• Call your lawyer. There is no shame in asking someone who is familiar with reading legal documents to make sense of the regulations pertaining to your label so you can concentrate your efforts on making beverages. “We currently use three different lawyers in regards to [many aspects of] this business, and we’re a very small winery,” Reyes reveals.
• Learn from others. Once you have a general idea of your label design, pay attention to the labels you see in stores that have a similar theme or look to what you have in mind. How do those producers balance the display of mandatory information with the label design? If you have a specific vision in mind (such as a brew with a patriotic flair) try to study how other brands convey a similar message while still keeping in line with the regulations.
• Learn the legal lingo. The TTB regulations for wine, liquor and malt beverage labels are accessible online. The sheer length of the documents may be unappealing, especially when you’re busy with other aspects of your business, but it may bring peace of mind to familiarize yourself with the rules. This knowledge may even enhance your overall design-after all, sometimes limitations serve to enhance creativity. If sifting through a sea of text seems daunting, take it in chunks. Mentally eliminate rules that that don’t apply to your product and create a game plan to acquire all of the mandatory label information so it can be worked into the label design.
• Communicate. The TTB website contains vital information on the COLAs application process, as well as a FAQ page and contact information. The web URL is: www.ttb.gov/labeling/colas.shtml .
Some products require a pre-COLA product evaluation so the TTB can determine whether or not the proposed label will accurately represent the product and not mislead customers. This evaluation includes a review of the product’s ingredients and formulation, and may include laboratory analysis. The TTB maintains an active list, divided by type (distilled spirits, wine and malt beverages), which can be accessed at the following URL: www.ttb.gov/formulation/pre_cola.shtml .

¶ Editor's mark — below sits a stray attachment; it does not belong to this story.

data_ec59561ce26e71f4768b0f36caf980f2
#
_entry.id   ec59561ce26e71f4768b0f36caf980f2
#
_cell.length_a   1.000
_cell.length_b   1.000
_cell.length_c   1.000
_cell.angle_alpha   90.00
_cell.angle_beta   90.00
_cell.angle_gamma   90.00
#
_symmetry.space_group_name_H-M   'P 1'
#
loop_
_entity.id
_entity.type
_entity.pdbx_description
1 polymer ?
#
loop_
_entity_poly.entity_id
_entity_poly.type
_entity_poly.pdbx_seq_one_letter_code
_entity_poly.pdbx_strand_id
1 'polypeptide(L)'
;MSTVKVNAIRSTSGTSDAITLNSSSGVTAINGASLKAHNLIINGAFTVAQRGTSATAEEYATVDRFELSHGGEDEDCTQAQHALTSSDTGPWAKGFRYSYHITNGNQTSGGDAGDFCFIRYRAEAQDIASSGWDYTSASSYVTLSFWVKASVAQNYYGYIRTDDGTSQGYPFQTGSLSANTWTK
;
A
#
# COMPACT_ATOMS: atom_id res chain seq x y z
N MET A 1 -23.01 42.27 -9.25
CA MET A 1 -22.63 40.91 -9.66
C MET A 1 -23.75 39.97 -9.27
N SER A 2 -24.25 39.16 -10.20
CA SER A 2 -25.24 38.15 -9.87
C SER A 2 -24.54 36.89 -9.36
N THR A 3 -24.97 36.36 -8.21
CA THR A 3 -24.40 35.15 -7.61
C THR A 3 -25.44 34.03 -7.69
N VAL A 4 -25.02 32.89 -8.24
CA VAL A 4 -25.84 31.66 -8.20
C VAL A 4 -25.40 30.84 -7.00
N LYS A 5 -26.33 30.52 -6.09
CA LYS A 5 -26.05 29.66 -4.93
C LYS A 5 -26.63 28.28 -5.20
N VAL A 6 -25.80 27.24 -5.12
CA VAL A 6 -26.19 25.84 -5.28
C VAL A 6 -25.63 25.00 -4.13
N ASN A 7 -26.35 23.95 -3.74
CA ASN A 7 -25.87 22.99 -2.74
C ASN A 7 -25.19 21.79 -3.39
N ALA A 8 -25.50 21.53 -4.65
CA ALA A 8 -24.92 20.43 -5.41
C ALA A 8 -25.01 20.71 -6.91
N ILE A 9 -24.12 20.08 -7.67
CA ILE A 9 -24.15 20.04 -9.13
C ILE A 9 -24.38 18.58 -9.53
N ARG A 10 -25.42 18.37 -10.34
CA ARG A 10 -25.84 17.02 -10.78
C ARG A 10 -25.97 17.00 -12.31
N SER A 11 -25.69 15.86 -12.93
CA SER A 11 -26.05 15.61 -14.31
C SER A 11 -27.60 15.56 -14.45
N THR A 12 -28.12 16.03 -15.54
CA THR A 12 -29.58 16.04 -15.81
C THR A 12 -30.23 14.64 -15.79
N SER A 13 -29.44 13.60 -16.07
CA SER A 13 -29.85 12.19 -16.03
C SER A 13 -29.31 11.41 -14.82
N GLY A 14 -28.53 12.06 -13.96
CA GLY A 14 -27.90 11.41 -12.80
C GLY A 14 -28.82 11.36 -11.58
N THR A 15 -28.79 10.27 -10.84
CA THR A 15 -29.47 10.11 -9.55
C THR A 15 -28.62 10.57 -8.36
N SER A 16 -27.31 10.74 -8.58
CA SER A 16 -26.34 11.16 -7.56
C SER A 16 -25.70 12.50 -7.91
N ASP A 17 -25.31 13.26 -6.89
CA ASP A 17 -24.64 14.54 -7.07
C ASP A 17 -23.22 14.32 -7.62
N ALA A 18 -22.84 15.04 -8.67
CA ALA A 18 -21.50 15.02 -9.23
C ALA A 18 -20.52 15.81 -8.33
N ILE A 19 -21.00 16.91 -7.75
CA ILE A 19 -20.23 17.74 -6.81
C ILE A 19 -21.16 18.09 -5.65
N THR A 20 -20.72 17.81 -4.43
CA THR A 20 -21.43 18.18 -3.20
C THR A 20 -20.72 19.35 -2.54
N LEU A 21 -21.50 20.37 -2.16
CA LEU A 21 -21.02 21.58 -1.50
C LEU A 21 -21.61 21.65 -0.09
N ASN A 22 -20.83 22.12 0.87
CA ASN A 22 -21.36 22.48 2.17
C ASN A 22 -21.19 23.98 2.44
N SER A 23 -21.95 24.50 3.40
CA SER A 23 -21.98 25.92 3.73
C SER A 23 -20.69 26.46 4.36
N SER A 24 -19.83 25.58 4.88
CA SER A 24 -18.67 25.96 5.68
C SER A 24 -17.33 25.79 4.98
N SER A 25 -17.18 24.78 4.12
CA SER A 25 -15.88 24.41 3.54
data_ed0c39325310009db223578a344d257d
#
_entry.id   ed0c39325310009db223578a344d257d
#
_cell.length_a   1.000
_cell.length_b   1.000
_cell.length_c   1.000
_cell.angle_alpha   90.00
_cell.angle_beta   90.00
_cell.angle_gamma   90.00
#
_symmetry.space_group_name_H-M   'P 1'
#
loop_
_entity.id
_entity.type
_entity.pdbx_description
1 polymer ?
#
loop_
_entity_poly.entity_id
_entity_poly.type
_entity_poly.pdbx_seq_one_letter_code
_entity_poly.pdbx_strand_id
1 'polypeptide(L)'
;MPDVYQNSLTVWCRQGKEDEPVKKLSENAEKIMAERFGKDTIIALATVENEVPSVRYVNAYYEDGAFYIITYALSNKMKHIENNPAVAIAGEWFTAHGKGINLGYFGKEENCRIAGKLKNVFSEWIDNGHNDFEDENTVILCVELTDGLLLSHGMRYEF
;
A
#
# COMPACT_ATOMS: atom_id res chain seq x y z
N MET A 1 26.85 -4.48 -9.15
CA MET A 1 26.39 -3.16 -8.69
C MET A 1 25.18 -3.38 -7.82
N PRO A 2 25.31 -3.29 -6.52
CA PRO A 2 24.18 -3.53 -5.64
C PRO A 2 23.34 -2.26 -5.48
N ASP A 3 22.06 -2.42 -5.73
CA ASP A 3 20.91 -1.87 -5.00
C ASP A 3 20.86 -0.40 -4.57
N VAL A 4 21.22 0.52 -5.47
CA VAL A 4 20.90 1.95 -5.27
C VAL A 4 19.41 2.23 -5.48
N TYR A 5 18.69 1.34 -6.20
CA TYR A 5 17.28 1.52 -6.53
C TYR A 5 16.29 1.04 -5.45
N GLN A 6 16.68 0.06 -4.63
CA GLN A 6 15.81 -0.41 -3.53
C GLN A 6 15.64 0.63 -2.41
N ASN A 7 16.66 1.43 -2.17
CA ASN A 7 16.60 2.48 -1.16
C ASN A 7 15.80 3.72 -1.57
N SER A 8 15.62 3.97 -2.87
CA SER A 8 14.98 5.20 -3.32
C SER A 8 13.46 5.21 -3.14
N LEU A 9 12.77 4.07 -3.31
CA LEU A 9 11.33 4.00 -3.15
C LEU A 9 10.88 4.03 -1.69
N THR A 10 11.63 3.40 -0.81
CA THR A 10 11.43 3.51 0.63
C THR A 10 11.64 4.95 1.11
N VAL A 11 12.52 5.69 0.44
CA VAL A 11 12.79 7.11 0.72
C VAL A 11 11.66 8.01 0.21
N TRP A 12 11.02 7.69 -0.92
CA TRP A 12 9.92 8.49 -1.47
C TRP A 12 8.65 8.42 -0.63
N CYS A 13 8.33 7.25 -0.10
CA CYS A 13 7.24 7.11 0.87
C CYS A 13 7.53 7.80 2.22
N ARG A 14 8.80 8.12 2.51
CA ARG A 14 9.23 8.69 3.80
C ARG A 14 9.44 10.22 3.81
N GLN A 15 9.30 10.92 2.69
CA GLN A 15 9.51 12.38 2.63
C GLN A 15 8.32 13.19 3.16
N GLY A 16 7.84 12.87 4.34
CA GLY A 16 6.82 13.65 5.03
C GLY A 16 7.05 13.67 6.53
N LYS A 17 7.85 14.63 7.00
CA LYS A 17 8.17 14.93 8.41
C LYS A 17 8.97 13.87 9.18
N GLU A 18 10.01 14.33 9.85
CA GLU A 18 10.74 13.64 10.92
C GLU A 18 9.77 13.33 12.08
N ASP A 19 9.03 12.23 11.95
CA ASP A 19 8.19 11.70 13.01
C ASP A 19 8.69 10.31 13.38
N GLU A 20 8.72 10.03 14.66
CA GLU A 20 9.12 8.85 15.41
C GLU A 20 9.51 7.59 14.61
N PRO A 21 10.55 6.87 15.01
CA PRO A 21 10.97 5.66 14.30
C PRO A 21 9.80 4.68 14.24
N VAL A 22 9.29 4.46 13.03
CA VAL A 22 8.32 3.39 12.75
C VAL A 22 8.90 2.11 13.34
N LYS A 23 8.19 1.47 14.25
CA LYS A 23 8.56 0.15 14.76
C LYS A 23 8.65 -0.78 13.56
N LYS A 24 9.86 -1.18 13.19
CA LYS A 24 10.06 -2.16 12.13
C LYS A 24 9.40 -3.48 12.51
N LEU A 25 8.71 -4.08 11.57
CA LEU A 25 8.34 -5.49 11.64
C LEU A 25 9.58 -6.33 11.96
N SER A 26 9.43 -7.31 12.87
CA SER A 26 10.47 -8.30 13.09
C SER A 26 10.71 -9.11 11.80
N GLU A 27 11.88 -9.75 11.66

The addition of flavoring or coloring is among the top reasons for a product to require pre-COLA evaluation.
Submission and Approval Times
Alcohol producers are encouraged to use TTB’s online system, COLAs Online, to submit their labels for approval. By doing this, one can check their submission’s approval status around the clock, simply by logging into the system. The average approval times are 14 days for wine labels, 28 days for distilled spirits labels and 33 days for malt beverage labels. Regulations allow the TTB to take up to 90 days to process a label application.
Making Changes to Your Label After Approval
The addition, deletion, alteration, or reposition of certain information may be performed after your label has been approved without requiring you to obtain a new COLA. The complete list of allowable revisions to approved labels can be found here: www.ttb.gov/labeling/allowable_revisions.shtml#completeList .
Regulation Nation: A quick glance at the label approval process
by Kelly Gallagher